Holiday Hair – Part Two

Hello My Beauties!

(Hello to my Cakers and Bakers if your curiosity brought you here too)

So after two weeks of being in the sunny and beautiful Dom Rep, I decided to take my twists down!


I know I’m really terrible at this protective styling malarkey.

I decided to remove my twists for a few reasons:

  1. I was getting a lot of slippage, swimming every day, rinsing and moisturising daily combined with their soft water plus the texture of my hair and the extension hair led to many twists sliding off and needing to be re-installed.
  2. I was really hot with all that extra hair. (duh!)
  3. I have heard that hairdressers in the Dominican Republic are amazing and I wanted to experience this first hand.
  4. I missed my own hair!

It took me a couple of hours to remove my twists, I untwisted while my hair was damp and used my fingers only. Since the twists were slipping out anyway it was very easy to remove them.

If you are removing any type of extensions make sure you take your time and do not rush, it will be easier to remove your extensions if your hair is damp or wet (naturally kinky curly hair) you can use water, conditioner, natural oils or a combination.

I recommend removing a small cluster of braids maybe ten or so, depending on the size of your sections then de-tangling that section using a seam free large toothed comb or your fingers and coating it in more conditioner or oil before braiding or twisting that section, this process will be easier than removing all of your braids/twists and then trying to de-tangle all of your hair at once.


Don’t be concerned that I was swimming every day without fully washing my hair, my Uncle’s pool is filled with mountain rainwater and has a natural filtration/cleaning system, it was fantastic swimming in a pool that did not stink of Chlorine, burn my eyes and irritate my skin.


Once all of my twists were removed, I washed and deep conditioned my hair, I brought my Kinky Girls Essentials Kit on holiday with me and it was a life saver as it was very hard to find natural hair products in shops in the area of Dom Rep we were staying in.


Image Belongs to

The next day my Mum and I hit the streets of Sosua (North Coast Beach Town) looking for a hair dresser. I went to 3 different salons and made enquiries before I found one where I was comfortable, unfortunately many of these women were not happy to handle my natural hair and I was repeatedly offered a relaxer, for them it was shocking that I as an adult woman would walk around with my “bad hair”.

The majority of women in the Dominican Republic do have beautiful, long and healthy looking hair but 99% of the Dominican women (I saw) wear their hair straightened either by heat or chemical processing.  I won’t go into it too much in this post but generally the Dominicans feel that they are not Black and do not acknowledge that they are indeed people of African descent instead choosing to focus on their Spanish Heritage.  I found the colourist attitude of the Dominican people to be very obvious and slightly upsetting, it went so deep that I did not see any darker skinned Dominicans working inside, by that I mean phone shops, banks, supermarkets and so on. It is acceptable to wear your natural texture if you have very loose curls or waves but to display your kinks is frowned upon and very rare.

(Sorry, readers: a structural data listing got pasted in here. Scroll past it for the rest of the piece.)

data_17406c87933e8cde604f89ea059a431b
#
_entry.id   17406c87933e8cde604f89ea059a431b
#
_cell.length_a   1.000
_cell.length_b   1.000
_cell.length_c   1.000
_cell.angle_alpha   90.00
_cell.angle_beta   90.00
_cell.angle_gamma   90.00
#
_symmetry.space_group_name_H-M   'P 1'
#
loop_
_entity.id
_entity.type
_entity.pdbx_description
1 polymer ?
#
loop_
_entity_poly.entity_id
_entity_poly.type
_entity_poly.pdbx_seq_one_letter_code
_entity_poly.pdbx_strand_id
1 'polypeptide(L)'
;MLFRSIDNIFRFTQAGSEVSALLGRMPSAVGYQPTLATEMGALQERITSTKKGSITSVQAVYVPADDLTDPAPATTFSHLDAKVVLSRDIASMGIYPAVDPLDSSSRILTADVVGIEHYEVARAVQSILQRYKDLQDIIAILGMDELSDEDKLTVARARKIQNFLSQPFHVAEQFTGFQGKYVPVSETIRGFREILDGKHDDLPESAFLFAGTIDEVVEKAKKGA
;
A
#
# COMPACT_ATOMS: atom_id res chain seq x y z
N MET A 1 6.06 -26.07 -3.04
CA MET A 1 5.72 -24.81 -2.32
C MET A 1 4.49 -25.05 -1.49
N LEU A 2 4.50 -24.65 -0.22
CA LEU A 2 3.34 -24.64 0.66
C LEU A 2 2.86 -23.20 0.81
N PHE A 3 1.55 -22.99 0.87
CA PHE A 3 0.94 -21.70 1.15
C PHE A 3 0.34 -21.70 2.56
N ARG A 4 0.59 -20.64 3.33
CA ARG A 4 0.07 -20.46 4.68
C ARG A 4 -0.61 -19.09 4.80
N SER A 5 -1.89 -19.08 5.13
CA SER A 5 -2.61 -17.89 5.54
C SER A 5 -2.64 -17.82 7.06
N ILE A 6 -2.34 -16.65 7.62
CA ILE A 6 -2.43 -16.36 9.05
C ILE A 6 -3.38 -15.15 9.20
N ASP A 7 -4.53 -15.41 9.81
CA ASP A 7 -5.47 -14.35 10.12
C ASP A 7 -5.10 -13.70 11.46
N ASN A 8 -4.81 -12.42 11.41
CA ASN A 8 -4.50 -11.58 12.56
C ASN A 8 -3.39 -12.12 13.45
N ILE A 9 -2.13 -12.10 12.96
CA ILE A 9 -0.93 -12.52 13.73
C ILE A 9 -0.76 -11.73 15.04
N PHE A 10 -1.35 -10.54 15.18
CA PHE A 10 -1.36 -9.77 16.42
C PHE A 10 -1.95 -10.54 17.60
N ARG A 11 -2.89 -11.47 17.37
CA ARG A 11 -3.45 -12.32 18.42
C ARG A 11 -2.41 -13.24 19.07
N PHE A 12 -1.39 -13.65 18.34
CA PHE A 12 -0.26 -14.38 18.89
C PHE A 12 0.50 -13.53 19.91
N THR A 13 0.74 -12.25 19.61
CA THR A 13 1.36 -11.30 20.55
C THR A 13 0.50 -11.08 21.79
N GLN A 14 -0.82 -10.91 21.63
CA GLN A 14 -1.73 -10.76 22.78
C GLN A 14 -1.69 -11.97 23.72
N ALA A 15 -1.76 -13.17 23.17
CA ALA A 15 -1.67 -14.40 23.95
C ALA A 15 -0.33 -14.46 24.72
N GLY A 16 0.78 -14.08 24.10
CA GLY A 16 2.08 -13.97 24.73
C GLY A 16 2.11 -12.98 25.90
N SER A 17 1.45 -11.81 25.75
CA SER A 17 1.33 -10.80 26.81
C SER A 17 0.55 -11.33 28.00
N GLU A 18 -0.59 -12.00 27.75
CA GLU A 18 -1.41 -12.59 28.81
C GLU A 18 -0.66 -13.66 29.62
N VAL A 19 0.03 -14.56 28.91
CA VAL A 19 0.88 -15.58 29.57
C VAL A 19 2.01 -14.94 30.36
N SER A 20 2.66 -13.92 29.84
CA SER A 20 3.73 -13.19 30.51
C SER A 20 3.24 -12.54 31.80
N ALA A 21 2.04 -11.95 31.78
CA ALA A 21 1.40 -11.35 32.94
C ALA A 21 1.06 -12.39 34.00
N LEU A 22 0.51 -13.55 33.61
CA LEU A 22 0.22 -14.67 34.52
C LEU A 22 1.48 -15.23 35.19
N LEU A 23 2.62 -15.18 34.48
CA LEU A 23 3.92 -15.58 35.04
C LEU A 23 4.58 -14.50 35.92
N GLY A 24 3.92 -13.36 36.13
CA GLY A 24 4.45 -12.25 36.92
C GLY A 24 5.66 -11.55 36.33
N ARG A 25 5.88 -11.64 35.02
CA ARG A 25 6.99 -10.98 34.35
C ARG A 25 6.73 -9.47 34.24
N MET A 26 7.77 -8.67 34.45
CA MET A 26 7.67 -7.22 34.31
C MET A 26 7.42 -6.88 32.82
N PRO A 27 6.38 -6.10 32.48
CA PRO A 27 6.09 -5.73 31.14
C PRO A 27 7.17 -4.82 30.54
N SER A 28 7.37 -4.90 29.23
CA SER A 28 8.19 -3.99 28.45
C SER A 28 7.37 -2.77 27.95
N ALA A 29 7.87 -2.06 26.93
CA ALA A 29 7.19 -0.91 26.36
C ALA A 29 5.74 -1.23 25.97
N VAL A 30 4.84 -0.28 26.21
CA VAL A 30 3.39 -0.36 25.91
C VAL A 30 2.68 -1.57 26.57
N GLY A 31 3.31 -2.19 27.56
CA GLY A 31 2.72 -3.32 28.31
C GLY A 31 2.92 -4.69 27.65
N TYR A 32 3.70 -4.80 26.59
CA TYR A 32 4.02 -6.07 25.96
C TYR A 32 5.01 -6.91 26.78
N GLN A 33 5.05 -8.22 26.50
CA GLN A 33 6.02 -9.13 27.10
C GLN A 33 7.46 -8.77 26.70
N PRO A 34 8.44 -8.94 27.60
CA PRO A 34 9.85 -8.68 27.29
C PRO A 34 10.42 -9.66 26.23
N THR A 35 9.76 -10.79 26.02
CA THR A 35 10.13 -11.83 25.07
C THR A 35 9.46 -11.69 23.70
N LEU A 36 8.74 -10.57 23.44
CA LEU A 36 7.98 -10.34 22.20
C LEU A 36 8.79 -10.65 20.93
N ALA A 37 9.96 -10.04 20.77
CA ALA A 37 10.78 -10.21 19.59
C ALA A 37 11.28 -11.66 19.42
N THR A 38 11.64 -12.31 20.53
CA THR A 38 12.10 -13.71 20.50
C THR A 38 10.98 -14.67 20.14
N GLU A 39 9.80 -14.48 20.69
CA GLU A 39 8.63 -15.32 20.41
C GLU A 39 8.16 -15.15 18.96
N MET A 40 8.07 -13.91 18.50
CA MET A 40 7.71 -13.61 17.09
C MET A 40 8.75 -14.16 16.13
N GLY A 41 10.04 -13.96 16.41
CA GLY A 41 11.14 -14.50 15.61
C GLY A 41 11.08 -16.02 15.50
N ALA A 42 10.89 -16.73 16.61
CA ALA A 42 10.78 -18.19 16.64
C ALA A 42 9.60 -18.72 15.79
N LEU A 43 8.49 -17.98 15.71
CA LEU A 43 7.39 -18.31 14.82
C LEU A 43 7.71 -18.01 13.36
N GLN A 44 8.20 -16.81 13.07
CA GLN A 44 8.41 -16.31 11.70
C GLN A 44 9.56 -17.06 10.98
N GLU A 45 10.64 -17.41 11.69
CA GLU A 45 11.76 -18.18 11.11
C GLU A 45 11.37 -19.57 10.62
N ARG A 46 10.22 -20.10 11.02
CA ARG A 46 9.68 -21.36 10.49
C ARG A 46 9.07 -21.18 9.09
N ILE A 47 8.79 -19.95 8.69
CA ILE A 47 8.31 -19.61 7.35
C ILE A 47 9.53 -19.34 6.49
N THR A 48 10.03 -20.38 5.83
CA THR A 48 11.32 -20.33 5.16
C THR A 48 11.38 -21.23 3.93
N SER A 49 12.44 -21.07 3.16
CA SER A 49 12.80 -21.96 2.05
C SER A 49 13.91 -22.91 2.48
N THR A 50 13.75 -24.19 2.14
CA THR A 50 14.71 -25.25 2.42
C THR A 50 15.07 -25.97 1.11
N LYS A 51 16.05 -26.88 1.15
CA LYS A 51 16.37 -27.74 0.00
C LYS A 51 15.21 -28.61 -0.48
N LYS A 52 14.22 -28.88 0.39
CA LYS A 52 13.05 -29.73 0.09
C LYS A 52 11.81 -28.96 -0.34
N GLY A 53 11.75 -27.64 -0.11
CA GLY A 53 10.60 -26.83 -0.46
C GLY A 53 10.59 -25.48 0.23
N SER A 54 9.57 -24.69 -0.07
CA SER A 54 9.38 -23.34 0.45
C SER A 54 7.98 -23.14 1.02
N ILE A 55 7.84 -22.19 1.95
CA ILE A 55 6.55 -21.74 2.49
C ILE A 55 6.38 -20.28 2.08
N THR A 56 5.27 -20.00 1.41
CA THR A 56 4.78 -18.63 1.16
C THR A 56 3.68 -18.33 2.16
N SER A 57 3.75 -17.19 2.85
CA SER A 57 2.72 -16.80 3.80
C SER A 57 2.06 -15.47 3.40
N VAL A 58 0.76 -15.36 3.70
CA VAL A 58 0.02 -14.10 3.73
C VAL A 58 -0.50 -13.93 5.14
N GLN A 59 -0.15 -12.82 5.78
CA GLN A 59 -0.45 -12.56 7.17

Moving on, I found a salon owned by a Jamaican man who has been living in DR for most of his adult life, I spotted a hairdresser in the window twisting the hair of a young girl the best part of it is that the young girl had hair like me!  The hair dresser was called Ana and we actually had a really interesting conversation about “race” culture hair and history.

I had my hair washed, deep conditioned, blown out , flat ironed (sorry Natural Nazis)  and cut for the equivalent of £5.00 GBP! Of course I tipped Ana well for her time, Ana was very gentle with my hair plus she was heavily pregant and there was no air conditioning in the salon.  I don’t use heat on my hair at home and even when I go to salons in UK I don’t let them use direct heat on my hair (except once per year when I have it professionally flat ironed) indirect heat is also used sparingly maybe once per or twice year.  I don’t use heat because my hair strands are already very fine and I have a lot of chemical damage from self inflicted repeated colour abuse on the ends of my hair, I’m fully aware of this and I’m in the process of transitioning out of this damage.

Here are a few photos of the process.

IMAG1228 IMAG1240 IMG-20130904-WA0000


I had a good 4 inches cut off which really helped to even out my hair but did not get rid of all the colour damage, I’m not big chopping again because I don’t want to and it’s not necessary although my ends are very thin I am not experiencing a lot of breakage.  I’ll be doing a series of mini chops  until my hair is all virgin again.  I do not have a photo of the finished look but I’ll tell you that it was so humid in the Salon and in DR generally that my hair started to revert IMMEDIATELY, I put it in a bun before I even left the Salon.

The next day we visited Mount Isobel De Torres and I thought it would be a nice change to wear my hair out, that was a crazy idea as you will see below:


Riding the cable car up the mountain, that’s my Mum looking at my windswept hair!



Replica of The Christ the Redeemer Statue in Rio.


My hair has recovered from this traumatic experience…lol and is currently recuperating in (considerably shorter) two strand twists.


Current state of my hair Sept 2013.


Thanks for Reading.





3 thoughts on “Holiday Hair – Part Two

  1. Pingback: I’m Mixed. I Have Natural Hair. And Yes, I Understand the Struggle. | Black Girls Allowed

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